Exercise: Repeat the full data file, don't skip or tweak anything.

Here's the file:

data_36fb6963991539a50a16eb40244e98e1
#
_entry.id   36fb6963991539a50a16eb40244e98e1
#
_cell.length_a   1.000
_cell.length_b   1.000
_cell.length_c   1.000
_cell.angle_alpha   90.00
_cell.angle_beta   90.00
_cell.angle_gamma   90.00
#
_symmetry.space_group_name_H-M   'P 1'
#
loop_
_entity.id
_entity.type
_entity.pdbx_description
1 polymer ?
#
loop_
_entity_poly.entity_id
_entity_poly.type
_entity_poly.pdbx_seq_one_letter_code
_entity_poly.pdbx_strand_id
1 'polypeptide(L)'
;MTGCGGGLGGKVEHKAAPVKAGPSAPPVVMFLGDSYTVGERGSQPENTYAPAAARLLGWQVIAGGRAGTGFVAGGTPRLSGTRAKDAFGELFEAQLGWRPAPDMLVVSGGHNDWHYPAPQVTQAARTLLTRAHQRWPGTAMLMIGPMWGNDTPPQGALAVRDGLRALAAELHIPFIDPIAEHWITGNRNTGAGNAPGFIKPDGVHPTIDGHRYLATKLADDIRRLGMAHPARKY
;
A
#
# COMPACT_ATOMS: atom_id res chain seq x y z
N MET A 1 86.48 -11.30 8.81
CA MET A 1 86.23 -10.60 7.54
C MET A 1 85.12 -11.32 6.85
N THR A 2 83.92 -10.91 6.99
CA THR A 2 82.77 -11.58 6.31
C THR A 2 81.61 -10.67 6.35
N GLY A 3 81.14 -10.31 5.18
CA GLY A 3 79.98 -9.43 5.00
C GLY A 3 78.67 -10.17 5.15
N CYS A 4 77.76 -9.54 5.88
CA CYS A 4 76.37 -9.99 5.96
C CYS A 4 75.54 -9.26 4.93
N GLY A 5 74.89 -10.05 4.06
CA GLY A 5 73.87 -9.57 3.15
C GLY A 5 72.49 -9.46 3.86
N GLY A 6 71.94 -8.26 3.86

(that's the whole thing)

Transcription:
data_36fb6963991539a50a16eb40244e98e1
#
_entry.id   36fb6963991539a50a16eb40244e98e1
#
_cell.length_a   1.000
_cell.length_b   1.000
_cell.length_c   1.000
_cell.angle_alpha   90.00
_cell.angle_beta   90.00
_cell.angle_gamma   90.00
#
_symmetry.space_group_name_H-M   'P 1'
#
loop_
_entity.id
_entity.type
_entity.pdbx_description
1 polymer ?
#
loop_
_entity_poly.entity_id
_entity_poly.type
_entity_poly.pdbx_seq_one_letter_code
_entity_poly.pdbx_strand_id
1 'polypeptide(L)'
;MTGCGGGLGGKVEHKAAPVKAGPSAPPVVMFLGDSYTVGERGSQPENTYAPAAARLLGWQVIAGGRAGTGFVAGGTPRLSGTRAKDAFGELFEAQLGWRPAPDMLVVSGGHNDWHYPAPQVTQAARTLLTRAHQRWPGTAMLMIGPMWGNDTPPQGALAVRDGLRALAAELHIPFIDPIAEHWITGNRNTGAGNAPGFIKPDGVHPTIDGHRYLATKLADDIRRLGMAHPARKY
;
A
#
# COMPACT_ATOMS: atom_id res chain seq x y z
N MET A 1 86.48 -11.30 8.81
CA MET A 1 86.23 -10.60 7.54
C MET A 1 85.12 -11.32 6.85
N THR A 2 83.92 -10.91 6.99
CA THR A 2 82.77 -11.58 6.31
C THR A 2 81.61 -10.67 6.35
N GLY A 3 81.14 -10.31 5.18
CA GLY A 3 79.98 -9.43 5.00
C GLY A 3 78.67 -10.17 5.15
N CYS A 4 77.76 -9.54 5.88
CA CYS A 4 76.37 -9.99 5.96
C CYS A 4 75.54 -9.26 4.93
N GLY A 5 74.89 -10.05 4.06
CA GLY A 5 73.87 -9.57 3.15
C GLY A 5 72.49 -9.46 3.86
N GLY A 6 71.94 -8.26 3.86